Tips for users without active heating: There are many users who have already invested in 3D printers without active heating. There are some tricks to print at moderately large sizes in high-temperature materials like PC or ABS. There will always be a limitation on how big you can print without warping but sometimes you can push the printer’s capabilities to meet your needs.

The first key is to completely enclose your printer by closing all doors and lids and preheating the bed for 20 minutes to an hour. With long preheating times, it is sometimes possible to minimise warping. Take note of the filament’s glass transition temperature; even if your parts are warping you should avoid heating the bed above this temperature. The surrounding environment will be hotter but the increased bed temperature will affect other elements like strength and print quality. Without a controlled and heated environment, internal stresses will form during the printing process. With small 3D prints, the internal stress is enough to impact part performance but won’t impact dimensional stability so to maximise performance the internal stress can be released through annealing.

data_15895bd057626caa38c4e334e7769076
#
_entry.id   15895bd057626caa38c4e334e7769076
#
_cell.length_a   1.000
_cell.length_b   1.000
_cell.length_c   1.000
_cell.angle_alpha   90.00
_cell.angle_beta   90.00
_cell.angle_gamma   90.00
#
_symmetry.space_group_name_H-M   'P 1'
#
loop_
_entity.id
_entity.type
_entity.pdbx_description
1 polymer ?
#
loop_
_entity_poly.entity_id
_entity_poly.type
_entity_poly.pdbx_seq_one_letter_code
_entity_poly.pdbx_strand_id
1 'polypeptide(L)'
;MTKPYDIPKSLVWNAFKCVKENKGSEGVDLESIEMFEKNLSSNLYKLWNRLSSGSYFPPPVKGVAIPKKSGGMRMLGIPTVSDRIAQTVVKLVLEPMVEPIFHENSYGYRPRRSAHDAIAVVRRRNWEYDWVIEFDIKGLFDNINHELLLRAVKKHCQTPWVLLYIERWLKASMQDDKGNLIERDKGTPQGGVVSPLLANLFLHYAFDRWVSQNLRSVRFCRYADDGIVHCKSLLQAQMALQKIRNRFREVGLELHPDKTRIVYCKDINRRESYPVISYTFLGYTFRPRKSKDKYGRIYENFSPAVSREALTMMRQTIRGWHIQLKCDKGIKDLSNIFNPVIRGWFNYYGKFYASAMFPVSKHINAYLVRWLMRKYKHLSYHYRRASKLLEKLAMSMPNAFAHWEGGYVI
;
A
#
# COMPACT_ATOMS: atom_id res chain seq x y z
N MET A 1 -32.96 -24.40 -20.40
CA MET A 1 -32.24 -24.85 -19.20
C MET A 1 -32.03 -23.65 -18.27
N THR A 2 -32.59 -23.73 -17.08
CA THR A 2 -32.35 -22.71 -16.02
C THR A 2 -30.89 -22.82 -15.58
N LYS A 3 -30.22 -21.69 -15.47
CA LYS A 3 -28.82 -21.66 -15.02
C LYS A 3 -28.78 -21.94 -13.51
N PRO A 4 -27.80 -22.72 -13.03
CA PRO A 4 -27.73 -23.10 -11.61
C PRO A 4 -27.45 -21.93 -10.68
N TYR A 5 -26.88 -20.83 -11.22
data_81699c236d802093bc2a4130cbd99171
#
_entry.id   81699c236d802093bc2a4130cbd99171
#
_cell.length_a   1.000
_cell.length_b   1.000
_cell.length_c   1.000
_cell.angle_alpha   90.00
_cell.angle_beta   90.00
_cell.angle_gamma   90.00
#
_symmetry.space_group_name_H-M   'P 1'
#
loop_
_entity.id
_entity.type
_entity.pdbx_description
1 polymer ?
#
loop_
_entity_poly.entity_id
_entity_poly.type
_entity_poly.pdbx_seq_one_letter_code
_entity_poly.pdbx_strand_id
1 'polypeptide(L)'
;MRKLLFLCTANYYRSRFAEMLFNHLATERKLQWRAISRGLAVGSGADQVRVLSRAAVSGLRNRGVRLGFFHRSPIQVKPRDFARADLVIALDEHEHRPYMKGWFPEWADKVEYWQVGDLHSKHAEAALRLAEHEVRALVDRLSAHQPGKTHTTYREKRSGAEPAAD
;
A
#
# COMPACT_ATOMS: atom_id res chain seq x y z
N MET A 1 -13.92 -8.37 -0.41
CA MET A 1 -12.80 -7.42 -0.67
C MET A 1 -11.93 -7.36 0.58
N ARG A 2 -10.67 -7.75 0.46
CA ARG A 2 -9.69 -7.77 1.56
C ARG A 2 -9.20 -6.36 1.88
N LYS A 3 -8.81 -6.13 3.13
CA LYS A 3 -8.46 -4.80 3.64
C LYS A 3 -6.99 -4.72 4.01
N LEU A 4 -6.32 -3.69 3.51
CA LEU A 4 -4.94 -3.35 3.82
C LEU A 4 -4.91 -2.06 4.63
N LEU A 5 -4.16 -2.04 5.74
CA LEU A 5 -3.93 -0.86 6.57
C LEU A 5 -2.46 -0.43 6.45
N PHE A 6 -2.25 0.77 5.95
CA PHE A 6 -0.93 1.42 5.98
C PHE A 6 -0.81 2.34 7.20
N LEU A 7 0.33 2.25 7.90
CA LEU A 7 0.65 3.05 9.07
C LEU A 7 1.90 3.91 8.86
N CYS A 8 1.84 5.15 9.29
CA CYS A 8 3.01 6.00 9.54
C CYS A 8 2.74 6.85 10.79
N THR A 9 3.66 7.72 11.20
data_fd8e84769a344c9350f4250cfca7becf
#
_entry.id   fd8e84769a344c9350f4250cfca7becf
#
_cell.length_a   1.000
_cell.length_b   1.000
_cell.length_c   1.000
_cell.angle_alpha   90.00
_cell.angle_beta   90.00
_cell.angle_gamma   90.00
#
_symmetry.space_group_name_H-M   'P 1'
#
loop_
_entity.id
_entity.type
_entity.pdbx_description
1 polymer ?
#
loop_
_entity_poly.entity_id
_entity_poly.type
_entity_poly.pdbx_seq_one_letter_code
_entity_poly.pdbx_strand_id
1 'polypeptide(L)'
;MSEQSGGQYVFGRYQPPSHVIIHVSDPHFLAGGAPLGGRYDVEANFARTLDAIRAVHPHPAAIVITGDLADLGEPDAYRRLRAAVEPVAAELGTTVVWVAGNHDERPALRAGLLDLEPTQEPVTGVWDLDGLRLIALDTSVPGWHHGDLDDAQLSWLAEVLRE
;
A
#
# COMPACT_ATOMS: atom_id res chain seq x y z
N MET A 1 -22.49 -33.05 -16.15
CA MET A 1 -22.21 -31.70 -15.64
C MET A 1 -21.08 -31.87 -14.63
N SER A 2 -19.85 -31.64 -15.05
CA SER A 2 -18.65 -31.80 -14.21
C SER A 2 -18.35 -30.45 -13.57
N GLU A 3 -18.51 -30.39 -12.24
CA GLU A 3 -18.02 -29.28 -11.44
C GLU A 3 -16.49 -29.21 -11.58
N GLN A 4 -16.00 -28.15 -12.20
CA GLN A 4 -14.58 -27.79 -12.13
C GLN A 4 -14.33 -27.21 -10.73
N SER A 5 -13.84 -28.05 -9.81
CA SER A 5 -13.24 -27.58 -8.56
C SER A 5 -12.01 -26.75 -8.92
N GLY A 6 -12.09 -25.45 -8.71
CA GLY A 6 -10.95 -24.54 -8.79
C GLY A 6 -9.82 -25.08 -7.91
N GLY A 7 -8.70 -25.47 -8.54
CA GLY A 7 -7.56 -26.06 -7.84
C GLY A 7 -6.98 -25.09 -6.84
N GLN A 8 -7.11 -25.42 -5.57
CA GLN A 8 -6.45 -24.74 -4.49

With large-scale 3D printing, parts will print with more material and therefore more internal stress, which when stronger than your bed adhesion or inter-layer adhesion will release in the form of warping or cracking. Printing with a lower infill will produce parts with less material and therefore less internal stress, minimising the risk of warping. For example, parts printed at 100% infill will suffer from significant warping when compared to parts printed at 25%. Parts should still be printed with a moderate infill (above 20%) as parts printed with a very low infill are more susceptible to cracking.

Additionally you can modify your designs to maximise adhesion with 90° edges rather than fillets or chamfers and hollowing parts of the design.

In some cases these tricks can be used to minimise warping but of course we recommend annealing to release the internal stress, which will maximise your part performance. If your part is still warping with these tips and you can’t afford a 3D printer with active heating, we recommend trying an engineering material like PolyMide CoPA.